Daniel Craig in a black turtleneck

During my short trip to Silicon Valley last week, my team went for a showing of the new James Bond movie, Spectre. Swiss is playing all James Bond movies on its onboard entertainment system and I ended up watching Spy on my way to California, so I was pretty much into that theme.

I found the part of the movie before the opening credits breathtaking, beautiful visuals of Mexico city, gripping action. This quality remained through most of the movie, but I got increasingly annoyed by the feeling that I had seen this movie before.

More precisely this is not so much a new movie as a collage of scenes of the previous ones: the hospital in the alps accessible by cable car, the trip in the fake orient express, the fight with the indestructible bad guy, Blofeld, his cat and his secret base.

The plot feels like a linear contrivance to get bring the camera to the next tableau, the one in Spy, had more twists and made (slightly) more sense. Even the James Bond girls felt like mere graphical accessories: they fit in the scenes their appearances carefully crafted to be a perfect graphical match. It’s the first James Bond movie where my main though of the James Bond girl getting into the frame is that she should fix her makeup, maybe I’m getting old.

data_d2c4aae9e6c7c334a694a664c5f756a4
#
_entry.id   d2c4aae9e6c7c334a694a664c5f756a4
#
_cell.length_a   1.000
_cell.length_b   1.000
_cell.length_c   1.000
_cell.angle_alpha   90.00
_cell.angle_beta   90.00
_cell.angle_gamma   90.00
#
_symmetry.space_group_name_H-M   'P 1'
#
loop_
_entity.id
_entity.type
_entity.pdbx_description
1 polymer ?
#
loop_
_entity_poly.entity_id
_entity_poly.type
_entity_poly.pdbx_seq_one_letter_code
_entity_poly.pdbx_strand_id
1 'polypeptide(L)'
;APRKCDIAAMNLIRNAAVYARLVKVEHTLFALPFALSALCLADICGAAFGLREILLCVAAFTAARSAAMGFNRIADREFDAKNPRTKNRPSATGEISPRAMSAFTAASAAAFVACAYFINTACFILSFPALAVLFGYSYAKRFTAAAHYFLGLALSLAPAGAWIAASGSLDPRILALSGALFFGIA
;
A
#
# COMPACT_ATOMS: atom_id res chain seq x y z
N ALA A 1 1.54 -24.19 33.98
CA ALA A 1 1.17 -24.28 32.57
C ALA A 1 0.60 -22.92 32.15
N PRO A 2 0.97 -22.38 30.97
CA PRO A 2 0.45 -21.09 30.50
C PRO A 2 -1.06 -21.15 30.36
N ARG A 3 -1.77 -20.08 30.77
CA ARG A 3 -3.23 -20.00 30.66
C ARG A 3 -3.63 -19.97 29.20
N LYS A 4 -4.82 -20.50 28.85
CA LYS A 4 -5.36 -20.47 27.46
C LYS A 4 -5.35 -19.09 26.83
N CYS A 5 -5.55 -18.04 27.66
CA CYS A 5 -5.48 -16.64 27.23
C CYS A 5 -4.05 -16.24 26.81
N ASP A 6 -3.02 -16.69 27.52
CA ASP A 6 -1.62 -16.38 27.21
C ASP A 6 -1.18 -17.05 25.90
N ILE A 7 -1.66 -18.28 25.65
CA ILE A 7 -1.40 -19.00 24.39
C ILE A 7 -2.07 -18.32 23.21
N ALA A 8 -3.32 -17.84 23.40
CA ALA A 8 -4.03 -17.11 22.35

By the time we reached the end of the movie, it felt faded and dull. I really had a hard time connecting with the characters, they felt like they had wandered out of another movie. There was little wit, the movie felt dark without being the slightest bit realistic or having any serious implications beside a vague surveillance is bad.

The confrontation with Blofeld got me to the wait, what? point. There is some gratuitous torture – useless of course – Daniel Craig endured far worse in Cow-Boys & Aliens. He escapes, and the ensuing fight felt like we had gone to the 50’s: the world’s evil mastermind has only 30 henchmen in his secret lair? And a base consisting mostly of satellite dishes can blow up in such in impressive way? In the previous movies people had to set up some explosives to get this effect, but not in this day and age. Seriously?

The movie could have finished with the explosion of said secret base. Alas, Sam Mendes felt there needed to be a another confrontation in London. This was the one part that did not feel like some homage to another James Bond movie (or maybe Skyfall) just some random action movie at night with computer stuff, with some symbolic stuff (blowing up the MI6 building again).

I liked the way the various supporting characters of the franchise, Moneypenny, Q, M were setup in Sykfall, this is all destroyed in this movie which throws them all into action, except it forgets the Moneypenny was an actual operative in the previous movie, and Q had seen his share of the action.

After the mandatory damsel in distress rescuing, James Bond finally moves on to a normal life. Maybe the franchise should do the same…

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